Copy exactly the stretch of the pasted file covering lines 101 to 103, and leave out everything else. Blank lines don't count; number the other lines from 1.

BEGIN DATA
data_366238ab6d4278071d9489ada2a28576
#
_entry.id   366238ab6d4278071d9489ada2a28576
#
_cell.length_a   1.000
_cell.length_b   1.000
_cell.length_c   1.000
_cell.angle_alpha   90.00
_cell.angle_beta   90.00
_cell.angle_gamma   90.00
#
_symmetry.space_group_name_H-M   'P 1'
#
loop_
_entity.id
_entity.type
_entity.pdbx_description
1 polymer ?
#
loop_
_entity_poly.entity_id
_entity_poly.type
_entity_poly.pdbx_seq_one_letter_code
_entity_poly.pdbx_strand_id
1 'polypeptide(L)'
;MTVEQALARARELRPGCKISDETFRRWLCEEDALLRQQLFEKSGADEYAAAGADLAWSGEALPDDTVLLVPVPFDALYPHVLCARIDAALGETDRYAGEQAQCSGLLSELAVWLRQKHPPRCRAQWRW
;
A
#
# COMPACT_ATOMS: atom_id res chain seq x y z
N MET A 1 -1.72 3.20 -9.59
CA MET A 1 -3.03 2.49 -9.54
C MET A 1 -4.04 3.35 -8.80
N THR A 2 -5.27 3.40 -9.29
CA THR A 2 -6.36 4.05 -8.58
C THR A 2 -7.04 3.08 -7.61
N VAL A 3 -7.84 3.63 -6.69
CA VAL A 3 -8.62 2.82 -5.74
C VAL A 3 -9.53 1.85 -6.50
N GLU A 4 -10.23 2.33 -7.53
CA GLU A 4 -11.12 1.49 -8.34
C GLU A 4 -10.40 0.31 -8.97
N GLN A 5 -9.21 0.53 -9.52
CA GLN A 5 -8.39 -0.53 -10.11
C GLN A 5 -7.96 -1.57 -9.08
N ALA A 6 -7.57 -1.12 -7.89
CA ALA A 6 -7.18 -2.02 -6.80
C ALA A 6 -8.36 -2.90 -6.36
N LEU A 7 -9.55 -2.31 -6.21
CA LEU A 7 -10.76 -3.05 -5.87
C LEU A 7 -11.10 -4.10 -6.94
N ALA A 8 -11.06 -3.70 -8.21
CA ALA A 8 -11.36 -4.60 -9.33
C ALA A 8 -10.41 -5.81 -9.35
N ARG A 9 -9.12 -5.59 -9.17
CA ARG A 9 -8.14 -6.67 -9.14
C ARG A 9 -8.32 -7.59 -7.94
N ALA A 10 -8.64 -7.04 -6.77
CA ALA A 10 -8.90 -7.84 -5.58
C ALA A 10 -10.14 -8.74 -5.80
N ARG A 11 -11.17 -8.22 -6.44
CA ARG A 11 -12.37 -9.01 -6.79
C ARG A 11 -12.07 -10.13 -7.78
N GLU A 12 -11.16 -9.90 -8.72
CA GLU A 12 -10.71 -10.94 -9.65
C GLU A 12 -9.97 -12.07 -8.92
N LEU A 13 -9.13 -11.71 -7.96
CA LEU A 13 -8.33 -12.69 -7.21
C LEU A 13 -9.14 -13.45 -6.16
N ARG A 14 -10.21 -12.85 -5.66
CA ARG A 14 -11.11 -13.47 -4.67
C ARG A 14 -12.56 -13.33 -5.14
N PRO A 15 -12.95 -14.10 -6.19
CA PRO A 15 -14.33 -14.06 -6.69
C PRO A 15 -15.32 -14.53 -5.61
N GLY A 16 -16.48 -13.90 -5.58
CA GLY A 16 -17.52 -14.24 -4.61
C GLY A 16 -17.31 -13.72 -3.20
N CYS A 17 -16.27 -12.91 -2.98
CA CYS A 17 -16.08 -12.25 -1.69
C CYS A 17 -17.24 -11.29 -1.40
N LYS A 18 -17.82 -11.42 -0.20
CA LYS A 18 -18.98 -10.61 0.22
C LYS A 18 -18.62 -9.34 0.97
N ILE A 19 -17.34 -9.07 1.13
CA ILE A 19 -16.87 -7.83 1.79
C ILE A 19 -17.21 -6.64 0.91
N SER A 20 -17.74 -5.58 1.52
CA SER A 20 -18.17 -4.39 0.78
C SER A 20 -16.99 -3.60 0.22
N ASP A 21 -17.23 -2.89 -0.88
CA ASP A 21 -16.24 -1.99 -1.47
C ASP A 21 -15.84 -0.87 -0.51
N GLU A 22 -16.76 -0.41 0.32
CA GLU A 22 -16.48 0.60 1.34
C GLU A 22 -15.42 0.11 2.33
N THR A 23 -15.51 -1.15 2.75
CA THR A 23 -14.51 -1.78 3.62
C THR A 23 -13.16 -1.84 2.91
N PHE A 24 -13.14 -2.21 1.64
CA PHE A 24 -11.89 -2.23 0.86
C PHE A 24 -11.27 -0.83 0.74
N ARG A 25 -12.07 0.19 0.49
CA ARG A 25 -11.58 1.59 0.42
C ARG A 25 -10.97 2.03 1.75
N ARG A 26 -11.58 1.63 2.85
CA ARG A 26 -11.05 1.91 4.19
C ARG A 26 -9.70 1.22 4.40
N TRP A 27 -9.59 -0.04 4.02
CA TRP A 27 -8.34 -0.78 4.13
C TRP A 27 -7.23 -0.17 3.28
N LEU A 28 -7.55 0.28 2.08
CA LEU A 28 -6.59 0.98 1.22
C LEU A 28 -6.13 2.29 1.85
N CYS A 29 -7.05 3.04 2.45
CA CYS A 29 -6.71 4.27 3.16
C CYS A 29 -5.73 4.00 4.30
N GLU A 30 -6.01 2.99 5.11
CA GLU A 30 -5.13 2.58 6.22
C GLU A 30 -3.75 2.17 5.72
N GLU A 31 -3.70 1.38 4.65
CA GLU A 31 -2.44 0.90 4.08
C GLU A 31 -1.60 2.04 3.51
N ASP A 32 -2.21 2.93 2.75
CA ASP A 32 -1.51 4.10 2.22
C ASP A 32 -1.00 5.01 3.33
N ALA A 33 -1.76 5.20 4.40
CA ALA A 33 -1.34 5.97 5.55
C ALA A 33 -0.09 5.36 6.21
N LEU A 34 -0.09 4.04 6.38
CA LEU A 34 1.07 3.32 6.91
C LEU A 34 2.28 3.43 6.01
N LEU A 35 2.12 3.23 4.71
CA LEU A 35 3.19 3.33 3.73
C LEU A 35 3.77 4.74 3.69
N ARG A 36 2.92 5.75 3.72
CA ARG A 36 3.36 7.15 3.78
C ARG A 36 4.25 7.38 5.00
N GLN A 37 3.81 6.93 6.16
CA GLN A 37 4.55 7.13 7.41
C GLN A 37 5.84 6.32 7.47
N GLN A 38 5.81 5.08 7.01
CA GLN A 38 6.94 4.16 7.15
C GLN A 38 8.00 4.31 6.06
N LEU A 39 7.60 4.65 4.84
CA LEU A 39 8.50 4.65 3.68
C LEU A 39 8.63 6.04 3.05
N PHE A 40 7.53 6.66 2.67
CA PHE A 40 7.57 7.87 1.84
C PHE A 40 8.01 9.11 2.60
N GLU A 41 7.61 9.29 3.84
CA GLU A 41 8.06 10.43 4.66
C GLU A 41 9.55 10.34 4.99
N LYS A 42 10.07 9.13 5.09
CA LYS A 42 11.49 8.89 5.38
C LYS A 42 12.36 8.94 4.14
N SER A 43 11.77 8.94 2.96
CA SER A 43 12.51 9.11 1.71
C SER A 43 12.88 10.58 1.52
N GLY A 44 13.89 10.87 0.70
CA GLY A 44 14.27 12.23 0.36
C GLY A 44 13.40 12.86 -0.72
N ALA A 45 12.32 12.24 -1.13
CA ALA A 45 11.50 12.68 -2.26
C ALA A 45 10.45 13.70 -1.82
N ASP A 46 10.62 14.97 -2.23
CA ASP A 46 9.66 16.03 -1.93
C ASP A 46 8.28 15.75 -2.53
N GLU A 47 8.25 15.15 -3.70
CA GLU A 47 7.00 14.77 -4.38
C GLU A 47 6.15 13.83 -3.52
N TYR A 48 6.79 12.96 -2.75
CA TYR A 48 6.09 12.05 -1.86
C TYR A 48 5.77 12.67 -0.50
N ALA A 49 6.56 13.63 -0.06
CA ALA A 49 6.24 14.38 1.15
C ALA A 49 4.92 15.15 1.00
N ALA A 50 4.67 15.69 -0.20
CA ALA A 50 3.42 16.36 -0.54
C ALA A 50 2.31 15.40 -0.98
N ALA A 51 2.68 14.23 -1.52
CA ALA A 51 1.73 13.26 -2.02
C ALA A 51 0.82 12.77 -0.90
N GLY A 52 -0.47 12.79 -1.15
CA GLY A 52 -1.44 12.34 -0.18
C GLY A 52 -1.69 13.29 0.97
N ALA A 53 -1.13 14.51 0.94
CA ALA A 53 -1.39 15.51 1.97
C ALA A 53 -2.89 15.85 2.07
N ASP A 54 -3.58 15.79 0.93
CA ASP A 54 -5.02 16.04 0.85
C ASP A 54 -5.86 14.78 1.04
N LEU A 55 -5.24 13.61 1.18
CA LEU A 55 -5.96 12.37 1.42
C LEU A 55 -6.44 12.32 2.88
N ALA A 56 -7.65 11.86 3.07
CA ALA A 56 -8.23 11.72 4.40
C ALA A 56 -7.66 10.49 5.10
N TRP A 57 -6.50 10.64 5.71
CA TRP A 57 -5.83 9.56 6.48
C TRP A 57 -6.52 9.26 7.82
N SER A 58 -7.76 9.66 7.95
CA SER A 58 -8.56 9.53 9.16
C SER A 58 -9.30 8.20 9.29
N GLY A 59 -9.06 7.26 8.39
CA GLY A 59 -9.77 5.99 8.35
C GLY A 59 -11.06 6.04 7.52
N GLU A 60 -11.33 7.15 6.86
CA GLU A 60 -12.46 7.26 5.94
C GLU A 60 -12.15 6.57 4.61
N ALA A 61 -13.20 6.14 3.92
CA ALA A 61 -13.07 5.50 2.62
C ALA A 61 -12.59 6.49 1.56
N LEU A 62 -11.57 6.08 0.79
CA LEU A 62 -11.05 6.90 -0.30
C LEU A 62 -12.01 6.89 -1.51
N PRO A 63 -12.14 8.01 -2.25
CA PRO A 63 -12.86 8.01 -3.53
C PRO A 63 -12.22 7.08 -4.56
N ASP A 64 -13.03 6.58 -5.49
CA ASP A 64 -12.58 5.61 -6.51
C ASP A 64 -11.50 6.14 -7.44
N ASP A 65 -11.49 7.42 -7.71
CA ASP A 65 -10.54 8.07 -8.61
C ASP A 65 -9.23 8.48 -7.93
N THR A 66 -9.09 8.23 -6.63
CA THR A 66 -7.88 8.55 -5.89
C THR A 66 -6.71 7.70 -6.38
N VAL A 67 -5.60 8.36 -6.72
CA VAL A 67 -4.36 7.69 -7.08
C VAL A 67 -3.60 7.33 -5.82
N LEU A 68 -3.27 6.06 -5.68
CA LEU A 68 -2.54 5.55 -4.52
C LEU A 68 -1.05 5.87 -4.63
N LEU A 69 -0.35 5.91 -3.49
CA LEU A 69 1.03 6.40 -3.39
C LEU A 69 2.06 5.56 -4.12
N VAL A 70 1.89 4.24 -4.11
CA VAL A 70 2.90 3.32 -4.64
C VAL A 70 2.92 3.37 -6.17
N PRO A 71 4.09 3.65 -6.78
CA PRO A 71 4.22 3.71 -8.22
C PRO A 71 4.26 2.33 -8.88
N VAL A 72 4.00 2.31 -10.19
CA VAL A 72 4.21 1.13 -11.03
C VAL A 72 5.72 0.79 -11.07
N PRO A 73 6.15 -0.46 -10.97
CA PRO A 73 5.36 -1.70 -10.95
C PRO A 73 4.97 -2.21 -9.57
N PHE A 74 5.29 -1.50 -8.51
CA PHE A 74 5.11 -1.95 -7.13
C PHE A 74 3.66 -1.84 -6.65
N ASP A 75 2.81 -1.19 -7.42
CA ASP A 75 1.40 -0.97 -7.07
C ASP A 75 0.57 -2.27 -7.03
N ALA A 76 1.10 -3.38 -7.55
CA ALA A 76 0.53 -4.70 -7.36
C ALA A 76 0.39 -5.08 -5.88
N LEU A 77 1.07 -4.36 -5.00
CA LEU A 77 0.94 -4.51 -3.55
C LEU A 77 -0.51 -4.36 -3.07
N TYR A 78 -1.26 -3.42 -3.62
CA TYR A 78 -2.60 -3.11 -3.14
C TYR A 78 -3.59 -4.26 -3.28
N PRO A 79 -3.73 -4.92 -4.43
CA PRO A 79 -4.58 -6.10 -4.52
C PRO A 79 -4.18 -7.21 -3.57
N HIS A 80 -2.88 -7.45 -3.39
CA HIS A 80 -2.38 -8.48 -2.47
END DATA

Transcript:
CA PHE A 24 -11.89 -2.23 0.86
C PHE A 24 -11.27 -0.83 0.74
N ARG A 25 -12.07 0.19 0.49